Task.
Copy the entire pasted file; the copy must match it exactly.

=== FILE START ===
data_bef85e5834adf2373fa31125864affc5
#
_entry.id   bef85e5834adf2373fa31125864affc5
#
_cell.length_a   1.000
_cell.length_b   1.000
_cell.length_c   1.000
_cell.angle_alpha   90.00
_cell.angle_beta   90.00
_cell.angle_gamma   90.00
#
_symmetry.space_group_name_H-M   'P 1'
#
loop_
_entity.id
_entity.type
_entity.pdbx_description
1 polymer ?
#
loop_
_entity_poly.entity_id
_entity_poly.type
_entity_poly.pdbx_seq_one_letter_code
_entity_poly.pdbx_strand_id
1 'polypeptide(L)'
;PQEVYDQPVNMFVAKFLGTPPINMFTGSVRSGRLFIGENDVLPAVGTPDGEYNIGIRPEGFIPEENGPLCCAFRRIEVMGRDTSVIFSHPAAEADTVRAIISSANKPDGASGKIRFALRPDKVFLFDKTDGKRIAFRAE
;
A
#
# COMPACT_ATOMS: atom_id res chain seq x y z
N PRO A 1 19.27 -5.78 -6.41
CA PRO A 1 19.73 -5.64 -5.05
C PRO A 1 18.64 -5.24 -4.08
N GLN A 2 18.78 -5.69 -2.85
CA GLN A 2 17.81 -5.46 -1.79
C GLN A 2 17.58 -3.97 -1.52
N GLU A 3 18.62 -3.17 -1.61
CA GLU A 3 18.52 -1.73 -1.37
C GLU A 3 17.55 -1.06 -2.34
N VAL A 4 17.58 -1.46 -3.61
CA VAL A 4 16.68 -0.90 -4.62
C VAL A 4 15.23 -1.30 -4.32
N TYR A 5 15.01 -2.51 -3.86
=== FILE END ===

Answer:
data_bef85e5834adf2373fa31125864affc5
#
_entry.id   bef85e5834adf2373fa31125864affc5
#
_cell.length_a   1.000
_cell.length_b   1.000
_cell.length_c   1.000
_cell.angle_alpha   90.00
_cell.angle_beta   90.00
_cell.angle_gamma   90.00
#
_symmetry.space_group_name_H-M   'P 1'
#
loop_
_entity.id
_entity.type
_entity.pdbx_description
1 polymer ?
#
loop_
_entity_poly.entity_id
_entity_poly.type
_entity_poly.pdbx_seq_one_letter_code
_entity_poly.pdbx_strand_id
1 'polypeptide(L)'
;PQEVYDQPVNMFVAKFLGTPPINMFTGSVRSGRLFIGENDVLPAVGTPDGEYNIGIRPEGFIPEENGPLCCAFRRIEVMGRDTSVIFSHPAAEADTVRAIISSANKPDGASGKIRFALRPDKVFLFDKTDGKRIAFRAE
;
A
#
# COMPACT_ATOMS: atom_id res chain seq x y z
N PRO A 1 19.27 -5.78 -6.41
CA PRO A 1 19.73 -5.64 -5.05
C PRO A 1 18.64 -5.24 -4.08
N GLN A 2 18.78 -5.69 -2.85
CA GLN A 2 17.81 -5.46 -1.79
C GLN A 2 17.58 -3.97 -1.52
N GLU A 3 18.62 -3.17 -1.61
CA GLU A 3 18.52 -1.73 -1.37
C GLU A 3 17.55 -1.06 -2.34
N VAL A 4 17.58 -1.46 -3.61
CA VAL A 4 16.68 -0.90 -4.62
C VAL A 4 15.23 -1.30 -4.32
N TYR A 5 15.01 -2.51 -3.86